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“Half-Persian” equals 100-percent laughs from comedian K-von

When Kevan “K-von” Moezzi decided to pursue a career as a stand-up comedian, he thought about what might make his take on the world a bit different than those of other aspiring comedians trying to coax laughs from a paying crowd.

It turned out the answer had been with him his entire life. So, while Moezzi trades in sharp and funny observational humor, his audiences also look forward to his takes on life, as K-von (his stage name) puts it, as a “half-Persian” comedian.

Moezzi’s work can be seen in clips on YouTube (including a TED Talk), three DVDs (including “Nowruz: Lost & Found,” a chronicle of his Persian New Year comedy tour) and his first book, “Once You Go Persian: A Survival Guide from a ‘Half.’ ”

For a week in early June, he’ll headline at L.A. Comedy Club at The Strat. It will be a rare weeklong stint at home for the Reno native and longtime Southern Nevadan, who lives in the northwestern valley but spends most weekends traveling around the country to perform.

And don’t let Moezzi’s takes on his half-Middle Eastern ethnicity and life as a first-generation American throw you. It turns out that Moezzi’s stories about growing up with his father, a Muslim from Iran, and his mother, a Presbyterian from Iowa, resonate easily across ethnic lines.

That story so many kids heard about how their elders had to walk miles to school and got, like, a measly piece of fruit for Christmas? “It’s the exact same thing, only my dad is like, ‘I only got one Persian cucumber for Christmas,’ ” Moezzi says.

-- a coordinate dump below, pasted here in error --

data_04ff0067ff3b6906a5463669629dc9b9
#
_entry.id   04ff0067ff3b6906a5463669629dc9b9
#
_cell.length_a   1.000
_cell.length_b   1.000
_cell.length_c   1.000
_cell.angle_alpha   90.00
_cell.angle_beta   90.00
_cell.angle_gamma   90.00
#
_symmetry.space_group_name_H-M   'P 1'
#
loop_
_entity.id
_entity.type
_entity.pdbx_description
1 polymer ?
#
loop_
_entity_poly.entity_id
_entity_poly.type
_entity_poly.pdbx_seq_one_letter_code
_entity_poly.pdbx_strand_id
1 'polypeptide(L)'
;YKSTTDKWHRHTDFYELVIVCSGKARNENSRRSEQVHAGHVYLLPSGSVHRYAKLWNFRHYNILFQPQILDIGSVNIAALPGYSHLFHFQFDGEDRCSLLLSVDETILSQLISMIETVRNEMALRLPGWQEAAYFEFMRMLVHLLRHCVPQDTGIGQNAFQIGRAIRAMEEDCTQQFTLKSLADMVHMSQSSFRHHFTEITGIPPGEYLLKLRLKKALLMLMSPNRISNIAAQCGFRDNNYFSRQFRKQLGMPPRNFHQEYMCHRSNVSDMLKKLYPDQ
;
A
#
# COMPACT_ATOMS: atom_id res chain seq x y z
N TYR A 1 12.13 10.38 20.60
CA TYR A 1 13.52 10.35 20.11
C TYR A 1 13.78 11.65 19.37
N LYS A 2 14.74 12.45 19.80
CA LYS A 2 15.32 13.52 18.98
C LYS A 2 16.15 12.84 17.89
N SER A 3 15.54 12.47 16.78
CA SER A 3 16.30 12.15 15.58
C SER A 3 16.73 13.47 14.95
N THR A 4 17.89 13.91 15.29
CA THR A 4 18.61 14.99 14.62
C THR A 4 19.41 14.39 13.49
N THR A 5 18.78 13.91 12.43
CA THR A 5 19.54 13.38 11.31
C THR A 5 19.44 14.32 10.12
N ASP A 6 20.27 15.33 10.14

“People have always said, ‘You know, you joke about Persians, but it really resonates with me, and I’m Armenian or I’m Chinese.’ ”

Coming to Nevada

Moezzi’s father left Iran about two years before the 1979 Iranian Revolution. “I think maybe he saw the writing on the wall, or was just lucky,” Moezzi says. He followed his older brother to Reno, where he met Moezzi’s mother, who also was working on the gaming floor at Harrah’s.

“All of the rich Iranians ended up in Beverly Hills, Irvine, San Francisco,” says Moezzi, who imagines his father taking a flight from Tehran to San Francisco, leaving the plane in Reno to use the restroom, missing the plane’s departure and then deciding to just stick around.

Moezzi’s father was keen on fitting in as an American, even if the meshing of Iran and Nevada wasn’t always seamless. He got a cowboy hat, “put Persian rugs in weird places,” Moezzi says, and “kept a wagon wheel he found at some swap meet in the house next to the Persian rug.

“It looked like Cracker Barrel meets Arabian Nights. It looked like the junkyard of an old movie studio trying to get rid of everything from ‘Lawrence of Arabia’ and the John Wayne films.”

The opening of The Mirage brought the family to Las Vegas when Moezzi was 10. He attended Faith Lutheran and graduated from Cimarron-Memorial High School. His Middle Eastern heritage did create a few complications for Moezzi while growing up, among them the pronunciation of his name.

School days

It’s actually “Kevan,” but was uniformly mispronounced, Moezzi says. “I started writing K-dash-von and stuck with that. It got to the point where substitute teachers would say, ‘Kevin’ and the whole class corrected her. That’s when you know you’ve got friends.”